Pour batter into pan and very carefully spread it to fill pan. Try to spread it as evenly as possible so that there are no thin spots. (Because the batter is elastic-like with all those eggs, it “stretches” to fill pan differently than regular cake batter. You will understand when you try to do this.)

Place in the preheated oven. It will take about 10 minutes for the cake to bake and become just golden on the top. At most, it might take 12 minutes to get a nice golden cast.

While it is baking, take a linen hand towel and slightly dampen. Place it between two sheets of wax or parchment paper. The cake will be rolled up into this to cool.

When the cake is done, turn it onto the lined towel. Carefully remove the wax paper from the bottom of the cake, using a knife to help separate the paper from the cake. Take your time so that you don’t rip the cake in two.

Carefully start rolling up paper, towel and cake. Not so tight that it will mash cake, but so that there is not any air between layers as you roll.

Set rolled log aside to cool as you make buttercream.

Mocha buttercream:

In a small pan, place baking chocolate and melt on low heat. Set aside to cool.

Beat 2 eggs until light.

Combine sugar and water in small saucepan and cook to soft-ball stage (234 degrees).

Beating constantly, gradually but rapidly add the boiling sugar mixture to the eggs and then beat until cold. This might take a couple of minutes or it might take longer to cool.

Add vanilla and coffee crystals.

Blend in melted chocolate.

After thoroughly mixing, add the first stick of room-temperature butter and carefully beat it. Add the second stick and beat thoroughly.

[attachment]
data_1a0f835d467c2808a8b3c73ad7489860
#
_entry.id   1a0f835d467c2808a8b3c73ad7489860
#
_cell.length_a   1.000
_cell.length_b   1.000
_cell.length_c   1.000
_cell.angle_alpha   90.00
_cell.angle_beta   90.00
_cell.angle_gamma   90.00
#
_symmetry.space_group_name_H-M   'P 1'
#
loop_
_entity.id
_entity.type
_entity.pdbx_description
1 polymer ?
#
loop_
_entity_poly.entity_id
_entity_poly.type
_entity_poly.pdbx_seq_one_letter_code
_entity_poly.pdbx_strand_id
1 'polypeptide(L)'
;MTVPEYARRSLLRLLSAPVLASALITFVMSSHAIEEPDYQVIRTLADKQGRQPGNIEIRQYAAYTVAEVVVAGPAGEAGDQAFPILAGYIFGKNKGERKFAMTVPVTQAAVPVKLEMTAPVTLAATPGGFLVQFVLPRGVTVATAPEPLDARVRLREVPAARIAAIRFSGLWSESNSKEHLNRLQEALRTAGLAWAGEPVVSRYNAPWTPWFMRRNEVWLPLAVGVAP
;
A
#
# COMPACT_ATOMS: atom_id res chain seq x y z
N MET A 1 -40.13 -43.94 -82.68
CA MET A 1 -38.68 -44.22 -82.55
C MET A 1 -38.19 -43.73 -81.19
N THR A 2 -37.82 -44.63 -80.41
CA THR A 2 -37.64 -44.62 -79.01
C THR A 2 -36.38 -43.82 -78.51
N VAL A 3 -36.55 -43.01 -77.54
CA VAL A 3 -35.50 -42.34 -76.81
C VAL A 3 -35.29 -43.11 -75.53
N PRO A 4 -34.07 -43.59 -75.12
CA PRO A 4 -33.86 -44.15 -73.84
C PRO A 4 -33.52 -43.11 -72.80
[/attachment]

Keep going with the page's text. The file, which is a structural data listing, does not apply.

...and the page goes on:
The buttercream should be smooth and creamy, not runny. If it is thin, then it just needs to be cooled some more. Set bowl in cold water and beat until it thickens enough to be of spreading consistency.

Assembling the log:

Unroll cooled cake. Spread with buttercream, using less than half of the mixture. Remember it will ooze out of the edges so you don’t have to frost all the way to each edge.

Roll the cake up again. If you want “knots,” take a sharp knife and carefully cut off each end of the log. Set the pieces aside.

Place the remaining log on a serving plate or platter. Cover with buttercream and then place the knots on the cake wherever you like.

Cover the knots with buttercream.

Once the cake is completely covered with the buttercream, take a fork and use the tines to make the frosting look like bark. Swirl in the cut ends to make it look like rings of the wood.

Serving the cake:

This cake can be served almost immediately, although the flavor is better after a few hours as the cake absorbs the buttercream.

Keep the cake at room temperature or in a cool place. It should be fine for a couple of days.

It can be refrigerated after that, but keep in mind that the butter in the buttercream will become much more solid in the refrigerator and will not go back to its smoother consistency that it had at room temperature. It still tastes great, however.

– Janine Pineo